The company is seeking to overturn a state law making it illegal for publicly-traded companies to sell spirits.

By Mike Pomranz
November 25, 2020
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Since states are allowed to set their own rules on alcohol, crossing borders can create significant differences. In Nevada, grabbing a bottle of liquor is no problem, but as soon as you cross into Utah, spirits can only be purchased in state-run stores. Meanwhile, some states operate in strange gray areas. And in Texas, Walmart is fighting not to be left out of the loop.

In the Lone Star State, publicly-traded retailers have been barred from selling liquor since 1995, a rule that boxes out most large chains. Unsurprisingly, Walmart isn’t in love with this regulation and has been in a legal battle with the state since 2015. Texas is the only state with this kind of law, according to the Texas Tribune, and as a result, Walmart has claimed that 98 percent of liquor stores in the state are (unfairly) owned by Texans.

When last we checked in on these wranglings in 2019, the 5th U.S. Circuit Court of Appeals upheld the law, sending Walmart’s liquor selling dreams to the return aisle. But Walmart has kept fighting, only to face another defeat—this time, courtesy of the highest court in the country.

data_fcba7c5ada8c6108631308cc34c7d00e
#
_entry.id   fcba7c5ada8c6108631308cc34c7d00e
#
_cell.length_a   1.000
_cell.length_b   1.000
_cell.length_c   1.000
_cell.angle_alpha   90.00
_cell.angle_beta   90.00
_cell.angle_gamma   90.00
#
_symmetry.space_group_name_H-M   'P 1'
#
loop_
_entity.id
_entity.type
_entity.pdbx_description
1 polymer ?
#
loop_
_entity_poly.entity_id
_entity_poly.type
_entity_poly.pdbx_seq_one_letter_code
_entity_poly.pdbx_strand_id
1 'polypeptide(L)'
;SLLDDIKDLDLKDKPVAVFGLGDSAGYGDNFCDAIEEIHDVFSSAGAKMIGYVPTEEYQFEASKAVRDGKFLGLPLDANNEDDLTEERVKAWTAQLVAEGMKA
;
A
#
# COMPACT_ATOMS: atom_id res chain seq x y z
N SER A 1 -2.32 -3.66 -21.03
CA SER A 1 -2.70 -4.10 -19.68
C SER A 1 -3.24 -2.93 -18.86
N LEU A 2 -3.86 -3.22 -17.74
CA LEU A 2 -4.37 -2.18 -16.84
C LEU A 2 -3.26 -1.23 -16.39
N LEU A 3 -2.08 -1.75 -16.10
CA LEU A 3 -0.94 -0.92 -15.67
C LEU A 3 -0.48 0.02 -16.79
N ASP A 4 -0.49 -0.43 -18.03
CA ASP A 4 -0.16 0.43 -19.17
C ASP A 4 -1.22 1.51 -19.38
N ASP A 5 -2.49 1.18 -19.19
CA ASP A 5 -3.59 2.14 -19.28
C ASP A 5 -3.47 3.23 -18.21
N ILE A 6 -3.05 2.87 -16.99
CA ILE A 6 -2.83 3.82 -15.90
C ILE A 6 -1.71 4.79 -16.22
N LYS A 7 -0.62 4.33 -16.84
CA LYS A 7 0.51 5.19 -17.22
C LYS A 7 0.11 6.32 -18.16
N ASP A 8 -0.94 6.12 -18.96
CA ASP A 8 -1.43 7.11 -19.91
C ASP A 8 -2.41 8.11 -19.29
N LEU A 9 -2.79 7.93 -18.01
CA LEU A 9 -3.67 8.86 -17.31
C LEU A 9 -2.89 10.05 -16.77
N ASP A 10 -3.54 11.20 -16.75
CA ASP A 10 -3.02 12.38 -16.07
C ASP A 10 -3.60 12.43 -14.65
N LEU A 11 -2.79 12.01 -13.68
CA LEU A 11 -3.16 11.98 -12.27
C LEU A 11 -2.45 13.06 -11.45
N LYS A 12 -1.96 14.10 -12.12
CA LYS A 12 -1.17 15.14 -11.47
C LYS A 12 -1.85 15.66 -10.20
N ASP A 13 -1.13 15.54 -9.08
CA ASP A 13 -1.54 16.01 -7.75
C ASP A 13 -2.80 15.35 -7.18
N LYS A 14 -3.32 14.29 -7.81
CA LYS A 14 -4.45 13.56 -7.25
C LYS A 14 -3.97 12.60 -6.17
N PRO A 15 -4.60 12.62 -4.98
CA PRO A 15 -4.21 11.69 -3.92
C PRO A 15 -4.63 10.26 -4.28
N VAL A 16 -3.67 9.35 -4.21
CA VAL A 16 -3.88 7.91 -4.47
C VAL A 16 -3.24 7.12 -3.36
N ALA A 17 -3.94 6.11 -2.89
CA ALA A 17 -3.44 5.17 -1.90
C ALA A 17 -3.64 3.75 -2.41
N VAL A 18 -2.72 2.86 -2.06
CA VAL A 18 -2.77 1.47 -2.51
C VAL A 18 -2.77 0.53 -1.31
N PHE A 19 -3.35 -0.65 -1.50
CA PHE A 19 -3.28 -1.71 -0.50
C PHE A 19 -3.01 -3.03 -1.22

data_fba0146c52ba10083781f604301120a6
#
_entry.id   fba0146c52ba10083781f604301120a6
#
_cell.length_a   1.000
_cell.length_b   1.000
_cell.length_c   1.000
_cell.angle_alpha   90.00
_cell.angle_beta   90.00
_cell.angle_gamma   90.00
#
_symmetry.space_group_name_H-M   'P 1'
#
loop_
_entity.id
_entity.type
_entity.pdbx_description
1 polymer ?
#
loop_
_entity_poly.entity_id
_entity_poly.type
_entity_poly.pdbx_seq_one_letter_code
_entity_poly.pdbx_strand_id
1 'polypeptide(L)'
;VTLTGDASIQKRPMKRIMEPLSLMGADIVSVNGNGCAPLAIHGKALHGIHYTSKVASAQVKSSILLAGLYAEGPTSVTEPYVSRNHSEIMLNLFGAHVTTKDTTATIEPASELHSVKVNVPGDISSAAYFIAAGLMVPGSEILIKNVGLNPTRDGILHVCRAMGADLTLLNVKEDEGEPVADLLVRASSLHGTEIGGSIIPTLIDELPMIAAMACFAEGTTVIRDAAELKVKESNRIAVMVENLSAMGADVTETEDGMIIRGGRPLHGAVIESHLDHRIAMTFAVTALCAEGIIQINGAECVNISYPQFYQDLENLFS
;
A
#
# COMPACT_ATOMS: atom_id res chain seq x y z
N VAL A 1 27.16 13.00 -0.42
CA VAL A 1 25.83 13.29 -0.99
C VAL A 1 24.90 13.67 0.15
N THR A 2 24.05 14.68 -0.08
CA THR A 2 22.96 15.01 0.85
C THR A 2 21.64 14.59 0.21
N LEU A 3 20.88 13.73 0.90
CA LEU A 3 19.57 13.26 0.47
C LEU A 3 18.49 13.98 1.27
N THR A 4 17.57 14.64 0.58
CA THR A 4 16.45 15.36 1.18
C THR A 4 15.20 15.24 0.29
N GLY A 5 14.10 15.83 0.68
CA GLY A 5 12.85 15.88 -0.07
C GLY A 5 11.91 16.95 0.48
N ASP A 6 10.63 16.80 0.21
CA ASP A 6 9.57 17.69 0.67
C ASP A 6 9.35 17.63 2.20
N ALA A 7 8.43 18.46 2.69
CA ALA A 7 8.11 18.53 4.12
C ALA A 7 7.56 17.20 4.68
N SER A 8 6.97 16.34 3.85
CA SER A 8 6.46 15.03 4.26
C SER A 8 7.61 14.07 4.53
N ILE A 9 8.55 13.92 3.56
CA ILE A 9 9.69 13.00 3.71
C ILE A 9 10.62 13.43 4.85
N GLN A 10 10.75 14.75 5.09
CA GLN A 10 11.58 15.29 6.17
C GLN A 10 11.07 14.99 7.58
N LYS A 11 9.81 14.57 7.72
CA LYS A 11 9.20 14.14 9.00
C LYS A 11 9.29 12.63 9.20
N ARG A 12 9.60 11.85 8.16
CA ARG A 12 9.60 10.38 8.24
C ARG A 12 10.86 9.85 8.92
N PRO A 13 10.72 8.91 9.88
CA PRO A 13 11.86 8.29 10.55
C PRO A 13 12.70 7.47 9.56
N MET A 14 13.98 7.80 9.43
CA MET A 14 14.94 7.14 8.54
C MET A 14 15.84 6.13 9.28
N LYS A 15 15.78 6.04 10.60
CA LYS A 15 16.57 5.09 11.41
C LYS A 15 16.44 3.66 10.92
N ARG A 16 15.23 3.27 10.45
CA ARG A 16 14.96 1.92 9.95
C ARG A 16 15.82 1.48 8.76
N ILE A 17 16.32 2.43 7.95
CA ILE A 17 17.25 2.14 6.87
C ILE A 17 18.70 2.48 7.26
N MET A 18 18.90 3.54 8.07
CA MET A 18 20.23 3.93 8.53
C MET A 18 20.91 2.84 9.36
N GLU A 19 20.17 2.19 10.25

Walmart storefront
Credit: Getty Images

On Monday, the Supreme Court rejected Walmart’s petition to hear their case against Texas. According to Bloomberg, the decision now sends the massive retailer back to a federal trial court where they’ll have to prove the Texas government is intentionally discriminating against out-of-state retailers. Whether Walmart will have success there is anyone’s guess: A U.S. district court judge actually did rule in Walmart’s favor back in 2018 before the appeals court sent Walmart down its current path, so it’s been a bit of a rodeo.

Meanwhile, in their brief to the Supreme Court, attorneys for Texas argued that the law was working exactly as intended. “The law precludes large corporations from using their economies of scale to lower liquor prices and increase the density of liquor outlets in the State,” they wrote. “This approach has served Texas well—it has consistently ranked among the States with the lowest per capita liquor consumption.”